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Newly released police body-cam video shows the San Jose railyard worker who gunned down nine of his colleagues slumped in a chair, pistol in hand, after he shot himself twice in the head, officials said.
The footage was captured by one of the deputies who arrived while Samuel Cassidy, 57, was still firing at the Santa Clara Valley Transportation Authority bus and rail yard on Sunday.
A “contact team” of deputies and San Jose cops was immediately formed to find the armed assailant inside a building.
The chilling footage shows the five-member team cautiously climbing stairs to the third floor, where a VTA supervisor comes out with arms raised, and then gives them his keycard so officers can gain access.
The officers then sweep into the building using gun-mounted flashlights as they pass through rooms and corridors to a dispatch center.
Amid a series of gunshots, they approach a door where one of the team members peers through a small window and says: “I’ve got somebody down” inside.
They open the door and somebody yells, “Let me see your hands!”
Two more shots are then heard.
The video shows the man slumped in a chair near a stairwell – still clutching a gun — across from a dispatch center door with a window shattered by gunfire.
He had shot himself under the chin and then put the gun to the side of his head, Sheriff Laurie Smith said Tuesday.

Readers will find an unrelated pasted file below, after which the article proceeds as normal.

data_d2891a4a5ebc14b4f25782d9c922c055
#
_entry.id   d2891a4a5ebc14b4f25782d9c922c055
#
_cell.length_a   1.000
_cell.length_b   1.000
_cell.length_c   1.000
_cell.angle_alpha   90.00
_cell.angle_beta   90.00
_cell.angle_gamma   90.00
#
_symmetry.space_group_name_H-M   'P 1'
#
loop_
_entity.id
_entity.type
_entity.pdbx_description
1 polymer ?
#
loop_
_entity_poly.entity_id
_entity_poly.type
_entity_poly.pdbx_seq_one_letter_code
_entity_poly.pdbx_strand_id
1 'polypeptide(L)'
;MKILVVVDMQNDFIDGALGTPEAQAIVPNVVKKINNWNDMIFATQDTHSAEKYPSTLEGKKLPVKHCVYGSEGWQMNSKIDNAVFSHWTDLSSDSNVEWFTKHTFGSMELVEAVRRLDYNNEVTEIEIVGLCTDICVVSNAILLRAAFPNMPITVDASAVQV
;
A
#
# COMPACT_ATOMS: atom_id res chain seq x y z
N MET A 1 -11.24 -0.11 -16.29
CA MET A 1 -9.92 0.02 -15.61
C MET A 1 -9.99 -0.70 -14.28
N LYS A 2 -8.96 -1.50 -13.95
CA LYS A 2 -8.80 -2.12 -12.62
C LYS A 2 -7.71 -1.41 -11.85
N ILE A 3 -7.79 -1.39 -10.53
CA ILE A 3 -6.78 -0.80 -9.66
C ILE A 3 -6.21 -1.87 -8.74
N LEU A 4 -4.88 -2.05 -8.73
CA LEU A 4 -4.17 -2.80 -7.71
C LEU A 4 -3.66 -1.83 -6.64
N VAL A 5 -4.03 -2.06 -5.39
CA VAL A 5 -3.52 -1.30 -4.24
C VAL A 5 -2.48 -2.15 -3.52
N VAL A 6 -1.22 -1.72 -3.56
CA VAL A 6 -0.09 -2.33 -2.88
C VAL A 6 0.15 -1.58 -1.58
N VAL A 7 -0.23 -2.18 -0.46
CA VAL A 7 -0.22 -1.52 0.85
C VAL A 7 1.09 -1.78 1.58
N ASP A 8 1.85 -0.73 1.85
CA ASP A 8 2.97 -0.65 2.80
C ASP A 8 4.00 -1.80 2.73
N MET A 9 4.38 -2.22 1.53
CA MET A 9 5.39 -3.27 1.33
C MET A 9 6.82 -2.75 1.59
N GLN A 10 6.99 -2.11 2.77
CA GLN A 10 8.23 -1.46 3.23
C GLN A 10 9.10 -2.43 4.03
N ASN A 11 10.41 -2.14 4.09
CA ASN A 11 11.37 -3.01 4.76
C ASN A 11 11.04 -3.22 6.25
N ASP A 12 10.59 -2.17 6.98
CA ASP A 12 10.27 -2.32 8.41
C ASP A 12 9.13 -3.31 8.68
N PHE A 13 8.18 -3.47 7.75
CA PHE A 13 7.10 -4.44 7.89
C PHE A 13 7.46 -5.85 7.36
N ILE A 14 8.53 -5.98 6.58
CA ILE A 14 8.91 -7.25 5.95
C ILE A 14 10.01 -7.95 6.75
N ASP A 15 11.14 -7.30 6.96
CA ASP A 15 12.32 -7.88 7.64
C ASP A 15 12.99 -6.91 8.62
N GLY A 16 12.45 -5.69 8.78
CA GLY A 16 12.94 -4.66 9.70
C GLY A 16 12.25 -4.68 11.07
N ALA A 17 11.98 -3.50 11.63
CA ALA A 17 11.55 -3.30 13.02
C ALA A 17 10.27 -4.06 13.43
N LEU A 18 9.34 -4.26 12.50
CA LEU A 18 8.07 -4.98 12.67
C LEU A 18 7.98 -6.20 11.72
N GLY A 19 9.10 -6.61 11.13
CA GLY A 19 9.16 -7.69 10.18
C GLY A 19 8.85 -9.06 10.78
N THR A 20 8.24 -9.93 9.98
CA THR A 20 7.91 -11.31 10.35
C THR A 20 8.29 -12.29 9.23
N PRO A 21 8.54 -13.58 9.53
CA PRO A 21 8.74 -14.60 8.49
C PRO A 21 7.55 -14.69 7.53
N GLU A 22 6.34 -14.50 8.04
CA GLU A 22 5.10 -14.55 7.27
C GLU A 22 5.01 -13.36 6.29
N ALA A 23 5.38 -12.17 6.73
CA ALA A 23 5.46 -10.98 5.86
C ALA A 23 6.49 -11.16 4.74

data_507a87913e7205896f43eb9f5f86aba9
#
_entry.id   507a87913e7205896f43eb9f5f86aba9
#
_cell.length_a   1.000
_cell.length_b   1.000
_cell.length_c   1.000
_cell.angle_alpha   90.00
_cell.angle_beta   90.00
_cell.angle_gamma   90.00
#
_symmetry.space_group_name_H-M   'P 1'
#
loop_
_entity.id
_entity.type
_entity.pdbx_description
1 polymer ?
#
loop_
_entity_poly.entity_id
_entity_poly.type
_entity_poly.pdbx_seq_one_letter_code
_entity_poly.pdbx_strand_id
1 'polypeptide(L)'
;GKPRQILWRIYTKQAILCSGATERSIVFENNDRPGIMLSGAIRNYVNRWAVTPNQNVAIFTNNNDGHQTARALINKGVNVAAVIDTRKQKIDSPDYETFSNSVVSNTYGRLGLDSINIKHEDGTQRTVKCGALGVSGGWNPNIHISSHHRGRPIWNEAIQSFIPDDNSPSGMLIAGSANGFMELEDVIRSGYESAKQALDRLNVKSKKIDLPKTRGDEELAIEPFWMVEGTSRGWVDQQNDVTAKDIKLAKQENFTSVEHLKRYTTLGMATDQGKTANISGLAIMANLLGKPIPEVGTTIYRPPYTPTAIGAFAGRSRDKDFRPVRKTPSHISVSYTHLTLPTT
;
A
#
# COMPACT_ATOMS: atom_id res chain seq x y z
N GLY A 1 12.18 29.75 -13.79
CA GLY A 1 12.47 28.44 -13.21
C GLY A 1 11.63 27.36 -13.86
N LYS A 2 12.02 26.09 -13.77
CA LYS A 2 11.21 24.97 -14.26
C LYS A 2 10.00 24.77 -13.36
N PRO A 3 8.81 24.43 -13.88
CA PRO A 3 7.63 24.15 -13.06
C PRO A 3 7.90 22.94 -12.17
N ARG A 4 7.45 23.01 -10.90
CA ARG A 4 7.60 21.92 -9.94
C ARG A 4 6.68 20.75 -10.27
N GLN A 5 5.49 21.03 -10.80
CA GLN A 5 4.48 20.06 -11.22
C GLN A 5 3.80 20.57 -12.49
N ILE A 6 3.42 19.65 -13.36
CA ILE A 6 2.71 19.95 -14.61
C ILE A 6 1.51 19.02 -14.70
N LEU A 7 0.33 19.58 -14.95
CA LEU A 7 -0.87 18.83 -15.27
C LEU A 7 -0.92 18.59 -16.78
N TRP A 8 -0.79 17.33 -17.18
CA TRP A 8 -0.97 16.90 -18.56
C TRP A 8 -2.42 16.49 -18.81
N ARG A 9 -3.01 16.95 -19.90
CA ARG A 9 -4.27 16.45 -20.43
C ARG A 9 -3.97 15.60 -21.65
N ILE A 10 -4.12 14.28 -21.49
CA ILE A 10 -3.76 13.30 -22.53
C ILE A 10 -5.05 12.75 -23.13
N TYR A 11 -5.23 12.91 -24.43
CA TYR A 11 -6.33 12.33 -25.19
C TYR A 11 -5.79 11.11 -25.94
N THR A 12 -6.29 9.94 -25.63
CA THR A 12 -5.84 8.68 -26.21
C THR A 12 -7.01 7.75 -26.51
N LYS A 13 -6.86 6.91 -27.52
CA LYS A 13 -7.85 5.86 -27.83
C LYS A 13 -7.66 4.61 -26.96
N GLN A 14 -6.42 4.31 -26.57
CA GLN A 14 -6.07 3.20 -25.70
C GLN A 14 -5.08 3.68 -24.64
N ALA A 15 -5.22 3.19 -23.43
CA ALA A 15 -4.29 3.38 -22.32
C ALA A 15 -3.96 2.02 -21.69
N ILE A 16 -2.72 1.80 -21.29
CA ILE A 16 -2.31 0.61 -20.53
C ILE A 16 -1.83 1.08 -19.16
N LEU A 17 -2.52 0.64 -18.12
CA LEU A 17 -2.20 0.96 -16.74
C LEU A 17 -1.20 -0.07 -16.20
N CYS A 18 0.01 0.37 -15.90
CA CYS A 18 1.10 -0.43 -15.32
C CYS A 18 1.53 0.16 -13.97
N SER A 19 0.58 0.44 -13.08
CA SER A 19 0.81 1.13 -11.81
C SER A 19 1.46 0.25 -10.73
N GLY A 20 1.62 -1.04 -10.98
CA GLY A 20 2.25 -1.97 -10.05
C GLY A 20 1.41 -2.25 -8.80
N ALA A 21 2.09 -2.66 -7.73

It was unclear whether Cassidy knew the officers were closing in on him or not, Smith said, but he may have seen their flashlights and heard them yelling to each other.
She said her office used an active-shooter protocol advocated by a lieutenant who had been in Colorado during the 1999 Columbine school shooting there.
The deputies and officers “hardly spoke a word to each other” when they entered the building because “they knew what their job was,” Smith said.
“There were over 100 VTA employees on site that morning, and I believe the bravery of all of law enforcement personnel really prevented the loss of additional life,” she added.
Smith said investigators were still trying to determine the motive for the shootings, although acquaintances and Cassidy’s ex-wife said he had talked about hating his job at least a decade ago and had an angry and unpredictable streak.
“We’re beginning to piece things together. But we’ve talked with hundreds of witnesses,” she said.
With Post wires
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